Our most common native deer, Roe Deer tend to be solitary in summer, but can form small, loose groups in winter. The males have relatively short antlers, typically with six points. They begin to grow their antlers in November, shedding the velvet from them in the spring. By Summer, they are ready for the rutting season. After mating, they shed their antlers in October and begin to grow a new set. Roe Deer live in areas of mixed countryside, with farmland, grassland, heathland and woodland.
How to identify
A slender, medium-sized deer with short antlers and no tail. Roe Deer are mostly brown in colour, turning reddish in the summer and darker grey in the winter. They have a paler, buff patch around the rump.
Where to find it
Found in Scotland and northern England. Scarce in Wales, the Midlands and southern England. Absent from Northern Ireland.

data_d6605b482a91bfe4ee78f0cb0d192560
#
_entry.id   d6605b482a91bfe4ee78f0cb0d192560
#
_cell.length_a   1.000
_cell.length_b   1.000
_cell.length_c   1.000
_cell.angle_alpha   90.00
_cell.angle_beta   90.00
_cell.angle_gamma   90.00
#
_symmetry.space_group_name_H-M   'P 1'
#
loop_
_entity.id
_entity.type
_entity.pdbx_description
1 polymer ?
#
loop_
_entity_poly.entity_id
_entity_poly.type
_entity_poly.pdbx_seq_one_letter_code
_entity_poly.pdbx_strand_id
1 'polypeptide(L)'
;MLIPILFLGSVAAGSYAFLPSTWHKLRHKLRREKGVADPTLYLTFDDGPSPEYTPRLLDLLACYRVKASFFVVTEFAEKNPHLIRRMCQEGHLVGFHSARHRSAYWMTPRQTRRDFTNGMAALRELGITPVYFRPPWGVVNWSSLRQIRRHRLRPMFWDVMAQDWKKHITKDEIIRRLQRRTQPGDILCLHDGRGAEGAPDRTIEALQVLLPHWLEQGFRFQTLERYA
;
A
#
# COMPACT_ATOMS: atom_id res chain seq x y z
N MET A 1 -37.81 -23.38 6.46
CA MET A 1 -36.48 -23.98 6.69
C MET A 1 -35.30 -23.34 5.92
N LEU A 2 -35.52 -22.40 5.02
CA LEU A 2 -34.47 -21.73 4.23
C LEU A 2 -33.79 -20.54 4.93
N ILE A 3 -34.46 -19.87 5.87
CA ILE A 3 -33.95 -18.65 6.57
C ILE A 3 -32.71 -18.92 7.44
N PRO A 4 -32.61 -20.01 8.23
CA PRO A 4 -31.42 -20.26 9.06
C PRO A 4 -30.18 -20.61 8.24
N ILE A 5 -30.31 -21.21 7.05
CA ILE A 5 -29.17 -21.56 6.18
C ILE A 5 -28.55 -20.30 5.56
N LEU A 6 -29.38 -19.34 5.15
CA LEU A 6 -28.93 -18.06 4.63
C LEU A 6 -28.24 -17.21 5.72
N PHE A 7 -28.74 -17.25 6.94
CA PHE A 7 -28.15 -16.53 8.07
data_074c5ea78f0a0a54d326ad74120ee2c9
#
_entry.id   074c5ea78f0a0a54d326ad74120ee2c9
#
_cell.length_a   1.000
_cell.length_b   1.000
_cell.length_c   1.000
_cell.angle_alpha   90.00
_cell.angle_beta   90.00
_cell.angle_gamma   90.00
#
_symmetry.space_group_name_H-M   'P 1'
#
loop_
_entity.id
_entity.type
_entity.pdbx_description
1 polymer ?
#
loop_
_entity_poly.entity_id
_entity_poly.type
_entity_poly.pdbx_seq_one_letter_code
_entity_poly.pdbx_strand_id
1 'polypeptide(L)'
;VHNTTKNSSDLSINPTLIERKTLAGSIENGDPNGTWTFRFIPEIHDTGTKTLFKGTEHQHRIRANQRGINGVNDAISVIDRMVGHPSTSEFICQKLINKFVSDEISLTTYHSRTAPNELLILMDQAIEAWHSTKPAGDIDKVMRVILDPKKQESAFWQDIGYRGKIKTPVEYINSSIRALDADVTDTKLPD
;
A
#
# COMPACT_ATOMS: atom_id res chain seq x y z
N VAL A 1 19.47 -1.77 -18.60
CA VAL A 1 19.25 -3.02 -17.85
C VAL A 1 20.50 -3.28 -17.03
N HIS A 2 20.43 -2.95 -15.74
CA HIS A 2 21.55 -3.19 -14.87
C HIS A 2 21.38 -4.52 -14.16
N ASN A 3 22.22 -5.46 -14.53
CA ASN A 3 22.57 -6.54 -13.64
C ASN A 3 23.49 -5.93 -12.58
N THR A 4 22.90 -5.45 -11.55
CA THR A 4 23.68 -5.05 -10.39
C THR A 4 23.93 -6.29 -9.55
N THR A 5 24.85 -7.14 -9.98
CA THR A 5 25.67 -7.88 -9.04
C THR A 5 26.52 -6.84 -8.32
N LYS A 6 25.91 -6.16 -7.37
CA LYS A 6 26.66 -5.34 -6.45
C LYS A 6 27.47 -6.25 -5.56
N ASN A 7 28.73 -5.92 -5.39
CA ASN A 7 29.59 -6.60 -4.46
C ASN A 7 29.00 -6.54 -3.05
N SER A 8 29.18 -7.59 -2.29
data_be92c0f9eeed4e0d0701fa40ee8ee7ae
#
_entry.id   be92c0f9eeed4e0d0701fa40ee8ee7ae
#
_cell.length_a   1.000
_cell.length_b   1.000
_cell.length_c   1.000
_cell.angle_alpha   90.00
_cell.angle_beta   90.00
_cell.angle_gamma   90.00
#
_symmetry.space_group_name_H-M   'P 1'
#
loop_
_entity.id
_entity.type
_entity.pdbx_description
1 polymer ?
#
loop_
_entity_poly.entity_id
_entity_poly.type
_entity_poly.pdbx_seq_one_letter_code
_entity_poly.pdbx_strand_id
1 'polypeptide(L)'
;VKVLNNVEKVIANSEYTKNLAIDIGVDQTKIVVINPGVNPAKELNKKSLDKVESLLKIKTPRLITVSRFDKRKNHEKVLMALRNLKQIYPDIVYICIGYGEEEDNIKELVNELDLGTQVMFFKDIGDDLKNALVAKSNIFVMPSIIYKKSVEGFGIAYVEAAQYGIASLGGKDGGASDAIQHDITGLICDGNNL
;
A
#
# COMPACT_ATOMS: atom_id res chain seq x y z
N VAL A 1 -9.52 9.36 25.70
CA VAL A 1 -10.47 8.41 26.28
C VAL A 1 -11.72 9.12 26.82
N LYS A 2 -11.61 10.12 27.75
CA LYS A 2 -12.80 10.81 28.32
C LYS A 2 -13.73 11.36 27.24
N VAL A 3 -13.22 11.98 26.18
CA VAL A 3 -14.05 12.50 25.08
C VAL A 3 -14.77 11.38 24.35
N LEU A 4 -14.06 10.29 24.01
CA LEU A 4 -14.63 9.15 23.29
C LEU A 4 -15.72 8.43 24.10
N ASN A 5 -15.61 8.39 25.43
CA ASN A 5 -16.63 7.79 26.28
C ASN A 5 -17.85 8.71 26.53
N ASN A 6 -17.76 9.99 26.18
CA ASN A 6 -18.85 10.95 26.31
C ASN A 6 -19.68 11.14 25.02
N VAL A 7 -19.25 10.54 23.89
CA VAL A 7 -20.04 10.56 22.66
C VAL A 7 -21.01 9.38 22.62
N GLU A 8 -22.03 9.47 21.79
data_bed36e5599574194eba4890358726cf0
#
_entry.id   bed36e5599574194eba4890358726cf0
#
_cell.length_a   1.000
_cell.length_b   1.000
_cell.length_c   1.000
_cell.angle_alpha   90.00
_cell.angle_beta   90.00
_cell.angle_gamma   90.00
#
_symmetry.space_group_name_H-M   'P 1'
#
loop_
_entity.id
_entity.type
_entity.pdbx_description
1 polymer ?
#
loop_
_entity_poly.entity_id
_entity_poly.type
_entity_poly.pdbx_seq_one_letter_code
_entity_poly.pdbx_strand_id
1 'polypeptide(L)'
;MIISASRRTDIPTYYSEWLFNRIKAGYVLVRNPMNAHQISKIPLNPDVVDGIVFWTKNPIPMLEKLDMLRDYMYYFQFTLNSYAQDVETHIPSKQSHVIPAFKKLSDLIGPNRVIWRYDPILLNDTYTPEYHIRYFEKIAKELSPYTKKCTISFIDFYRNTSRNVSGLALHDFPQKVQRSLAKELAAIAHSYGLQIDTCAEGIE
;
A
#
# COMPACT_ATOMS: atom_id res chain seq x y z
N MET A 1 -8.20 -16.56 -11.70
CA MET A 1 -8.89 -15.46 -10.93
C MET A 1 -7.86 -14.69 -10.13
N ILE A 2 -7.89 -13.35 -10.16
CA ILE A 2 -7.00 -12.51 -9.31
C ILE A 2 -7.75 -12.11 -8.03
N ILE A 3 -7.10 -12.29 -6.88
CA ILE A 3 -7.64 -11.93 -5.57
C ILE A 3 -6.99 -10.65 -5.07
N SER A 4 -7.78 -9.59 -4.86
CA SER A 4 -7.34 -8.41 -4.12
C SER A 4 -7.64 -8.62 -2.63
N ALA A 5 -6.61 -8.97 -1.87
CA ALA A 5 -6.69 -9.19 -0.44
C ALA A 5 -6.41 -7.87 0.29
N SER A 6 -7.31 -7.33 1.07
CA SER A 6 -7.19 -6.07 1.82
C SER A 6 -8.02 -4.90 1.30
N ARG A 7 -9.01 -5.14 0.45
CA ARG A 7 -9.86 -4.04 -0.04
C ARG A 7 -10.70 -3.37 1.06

When to find it
How can people help
Roe Deer are not considered to be rare in the UK, but the habitats that they favour are declining - our grasslands, field margins and woodlands are all under threat. Encouraging farmers and landowners to have a wildlife-friendly approach, The Wildlife Trusts are working towards a Living Landscape: a network of habitats and wildlife corridors across town and country, which are good for both wildlife and people. You can support this greener future by joining your local Wildlife Trust.